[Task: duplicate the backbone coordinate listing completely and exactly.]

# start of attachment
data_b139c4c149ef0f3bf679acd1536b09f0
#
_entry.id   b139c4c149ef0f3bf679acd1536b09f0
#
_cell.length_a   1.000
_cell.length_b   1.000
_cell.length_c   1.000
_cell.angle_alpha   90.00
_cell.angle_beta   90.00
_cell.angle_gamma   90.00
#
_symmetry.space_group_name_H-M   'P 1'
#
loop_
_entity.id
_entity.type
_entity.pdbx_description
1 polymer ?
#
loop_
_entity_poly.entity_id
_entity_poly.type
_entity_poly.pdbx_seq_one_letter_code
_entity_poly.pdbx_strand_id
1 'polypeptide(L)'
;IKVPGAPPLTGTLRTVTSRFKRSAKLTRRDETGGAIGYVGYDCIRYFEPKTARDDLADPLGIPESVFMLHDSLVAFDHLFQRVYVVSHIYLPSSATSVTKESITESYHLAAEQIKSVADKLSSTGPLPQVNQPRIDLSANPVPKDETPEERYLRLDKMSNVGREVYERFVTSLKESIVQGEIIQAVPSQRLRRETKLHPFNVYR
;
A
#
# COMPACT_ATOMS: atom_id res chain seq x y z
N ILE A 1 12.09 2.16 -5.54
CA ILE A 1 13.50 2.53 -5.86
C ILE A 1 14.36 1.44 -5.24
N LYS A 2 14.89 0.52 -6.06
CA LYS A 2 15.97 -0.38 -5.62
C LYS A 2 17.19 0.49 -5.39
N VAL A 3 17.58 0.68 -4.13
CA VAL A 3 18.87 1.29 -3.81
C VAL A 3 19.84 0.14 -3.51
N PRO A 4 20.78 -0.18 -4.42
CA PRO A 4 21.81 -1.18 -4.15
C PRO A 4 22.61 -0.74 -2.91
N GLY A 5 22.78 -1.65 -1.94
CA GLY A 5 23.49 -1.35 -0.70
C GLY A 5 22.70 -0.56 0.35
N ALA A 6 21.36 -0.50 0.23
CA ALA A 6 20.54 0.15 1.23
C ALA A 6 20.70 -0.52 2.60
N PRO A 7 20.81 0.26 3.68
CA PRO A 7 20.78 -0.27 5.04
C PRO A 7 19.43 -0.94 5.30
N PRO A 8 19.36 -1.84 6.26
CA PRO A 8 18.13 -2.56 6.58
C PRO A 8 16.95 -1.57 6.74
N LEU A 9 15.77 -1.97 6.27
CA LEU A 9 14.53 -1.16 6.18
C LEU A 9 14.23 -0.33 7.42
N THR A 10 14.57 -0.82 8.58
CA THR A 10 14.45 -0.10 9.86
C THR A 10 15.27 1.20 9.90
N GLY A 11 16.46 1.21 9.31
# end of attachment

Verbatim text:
data_b139c4c149ef0f3bf679acd1536b09f0
#
_entry.id   b139c4c149ef0f3bf679acd1536b09f0
#
_cell.length_a   1.000
_cell.length_b   1.000
_cell.length_c   1.000
_cell.angle_alpha   90.00
_cell.angle_beta   90.00
_cell.angle_gamma   90.00
#
_symmetry.space_group_name_H-M   'P 1'
#
loop_
_entity.id
_entity.type
_entity.pdbx_description
1 polymer ?
#
loop_
_entity_poly.entity_id
_entity_poly.type
_entity_poly.pdbx_seq_one_letter_code
_entity_poly.pdbx_strand_id
1 'polypeptide(L)'
;IKVPGAPPLTGTLRTVTSRFKRSAKLTRRDETGGAIGYVGYDCIRYFEPKTARDDLADPLGIPESVFMLHDSLVAFDHLFQRVYVVSHIYLPSSATSVTKESITESYHLAAEQIKSVADKLSSTGPLPQVNQPRIDLSANPVPKDETPEERYLRLDKMSNVGREVYERFVTSLKESIVQGEIIQAVPSQRLRRETKLHPFNVYR
;
A
#
# COMPACT_ATOMS: atom_id res chain seq x y z
N ILE A 1 12.09 2.16 -5.54
CA ILE A 1 13.50 2.53 -5.86
C ILE A 1 14.36 1.44 -5.24
N LYS A 2 14.89 0.52 -6.06
CA LYS A 2 15.97 -0.38 -5.62
C LYS A 2 17.19 0.49 -5.39
N VAL A 3 17.58 0.68 -4.13
CA VAL A 3 18.87 1.29 -3.81
C VAL A 3 19.84 0.14 -3.51
N PRO A 4 20.78 -0.18 -4.42
CA PRO A 4 21.81 -1.18 -4.15
C PRO A 4 22.61 -0.74 -2.91
N GLY A 5 22.78 -1.65 -1.94
CA GLY A 5 23.49 -1.35 -0.70
C GLY A 5 22.70 -0.56 0.35
N ALA A 6 21.36 -0.50 0.23
CA ALA A 6 20.54 0.15 1.23
C ALA A 6 20.70 -0.52 2.60
N PRO A 7 20.81 0.26 3.68
CA PRO A 7 20.78 -0.27 5.04
C PRO A 7 19.43 -0.94 5.30
N PRO A 8 19.36 -1.84 6.26
CA PRO A 8 18.13 -2.56 6.58
C PRO A 8 16.95 -1.57 6.74
N LEU A 9 15.77 -1.97 6.27
CA LEU A 9 14.53 -1.16 6.18
C LEU A 9 14.23 -0.33 7.42
N THR A 10 14.57 -0.82 8.58
CA THR A 10 14.45 -0.10 9.86
C THR A 10 15.27 1.20 9.90
N GLY A 11 16.46 1.21 9.31